The gift cards are piling up for Neil Cooper. After counting, he says that he has 19 cards lying around his house.
“I have no idea how much is in any of these,” said Cooper, whose gift card collection ranges from The Keg to Canadian Tire.
“We don’t really go out much. Now maybe my wife will be upset about that because we could go out more. But we haven’t been a couple that has gone out to dinner much.”
Cooper is a busy pediatrician in Calgary who receives gift cards for Christmas or to give talks related to his work.
And you’re not the only one with a collection of unused gift cards.
Square, a fintech company that sells mobile payment devices, found that Canadians have more than $33 million in unspent gift cards through its platform alone.
And how inflation rises and wears out people’s wallets, those gift cards are getting less and less valuable. Of that money Square tracked, $20 million is in physical gift cards, while the other $13 million is in digital gift cards.
Cooper used to keep his cards in a file cabinet to keep them organized. But he discovered that he wasn’t thinking of using them.
So he moved them to the glove compartment of his car, but many are still unused. He has even gone a step further with his Tim Hortons gift cards.
“I took all the Tim Hortons cards out of the glove box and put them with the Tims rewards card with a clip on my dashboard so it’s there,” Cooper said.
Sales peak due to the pandemic
Wendy Cogan-Toyoda, who works with Square, says the company collected data on gift card usage from hundreds of thousands of businesses, including retailers, restaurants and other services.
“Customers forget they have these gift cards lying around. The physical ones and the digital ones. And it’s real money that they’re leaving on the table,” Cogan-Toyoda said.
Toyoda said that during the start of the COVID-19 pandemic, there was an increase in digital gift card purchases to support businesses while they were closed. She says those gift card sales were up 233 percent in March 2020, compared to a year earlier.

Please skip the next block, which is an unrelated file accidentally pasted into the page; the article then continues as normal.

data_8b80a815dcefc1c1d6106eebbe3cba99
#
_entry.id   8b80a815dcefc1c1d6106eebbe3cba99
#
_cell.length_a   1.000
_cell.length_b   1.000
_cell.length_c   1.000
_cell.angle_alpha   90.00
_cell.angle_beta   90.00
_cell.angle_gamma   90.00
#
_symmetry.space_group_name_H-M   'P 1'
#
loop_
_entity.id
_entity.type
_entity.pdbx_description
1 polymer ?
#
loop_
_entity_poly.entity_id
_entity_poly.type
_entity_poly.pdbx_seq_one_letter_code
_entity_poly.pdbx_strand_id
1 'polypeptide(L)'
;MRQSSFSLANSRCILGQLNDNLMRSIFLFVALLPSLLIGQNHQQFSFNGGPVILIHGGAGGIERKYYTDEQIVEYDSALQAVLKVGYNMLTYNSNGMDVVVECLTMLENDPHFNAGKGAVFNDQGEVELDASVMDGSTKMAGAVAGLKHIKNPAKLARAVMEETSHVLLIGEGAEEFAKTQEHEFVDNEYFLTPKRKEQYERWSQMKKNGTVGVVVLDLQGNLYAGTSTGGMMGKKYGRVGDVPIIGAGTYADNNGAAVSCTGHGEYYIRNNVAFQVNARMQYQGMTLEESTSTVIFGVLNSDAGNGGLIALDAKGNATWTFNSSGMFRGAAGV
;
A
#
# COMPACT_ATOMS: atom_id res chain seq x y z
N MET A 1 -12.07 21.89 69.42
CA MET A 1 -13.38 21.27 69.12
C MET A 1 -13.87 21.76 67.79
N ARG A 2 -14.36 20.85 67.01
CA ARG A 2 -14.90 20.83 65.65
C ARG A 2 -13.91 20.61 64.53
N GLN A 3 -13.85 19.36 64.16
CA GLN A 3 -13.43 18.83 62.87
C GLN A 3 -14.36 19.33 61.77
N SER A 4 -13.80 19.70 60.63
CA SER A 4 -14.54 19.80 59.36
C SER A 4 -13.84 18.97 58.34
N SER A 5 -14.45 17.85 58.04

“They were held [by] customers to use for themselves at a later time when business reopens. And while many of the businesses have reopened, we still see a large number of vendors with unredeemed gift card balances.”
Cogan-Toyoda says the solution is to take inventory of your gift card stock and check balances so you can make the most of your extra funds.
And he says businesses can help with this too, by placing QR codes on the back of gift cards that will provide information about the remaining balance, the location of the business and whether there is an online store.
She says it’s important for businesses to make sure their customers use those gift cards, even if they already have the money.
“You want the customer to come back because, on average, your customers will overspend on that balance,” Cogan-Toyoda said.
“Finally [businesses] they want to see people walk in the door and make sure they come back, invite more friends and family, possibly reload their gift cards, buy more gift cards.”
so spend them
Cooper recently tried to use one of his restaurant gift cards, but when he went to swipe the card, he was told that another company had bought the chain and the gift card was no longer valid.
“I suspect that will be the case with one of these. I know one of these restaurants is no more,” Cooper said. “I guess we just won’t use that one.”
That’s why Bridget Casey says you shouldn’t let those gift cards gather dust.
“Use them right away, as soon as you can,” said Casey, an Edmonton-based finance expert who admits she even has stacks of her own unused gift cards.
“I often go to the store with four or five gift cards just to check the balance.”
Caset says they’re easy to forget because we don’t always carry them with us like we do with cash or a credit card. But leaving that money lying around can have consequences.
“Especially now that we’re in this high-inflation environment, there’s a good chance that the good or service you want to buy will be more expensive a few months from now,” Casey said.
“Anytime, as soon as you get a gift card, try to spend it right away. Like now, I try to keep mine in my wallet so I can see it when I open my debit or credit card.”
But, says Casey, don’t wear it just to wear it. Then you run the risk of overspending on the latest technology or buying something you don’t need. Instead, use your gift card for things you’d do or buy anyway.
“I’m saying spend your gift cards and save your real money.”
That’s what Cooper plans to do. He wants to put a dent in his pile of gift cards, starting with restaurants.
“Maybe my wife will be happy on Friday. We’ll see.”
Produced by Jennifer Keene.
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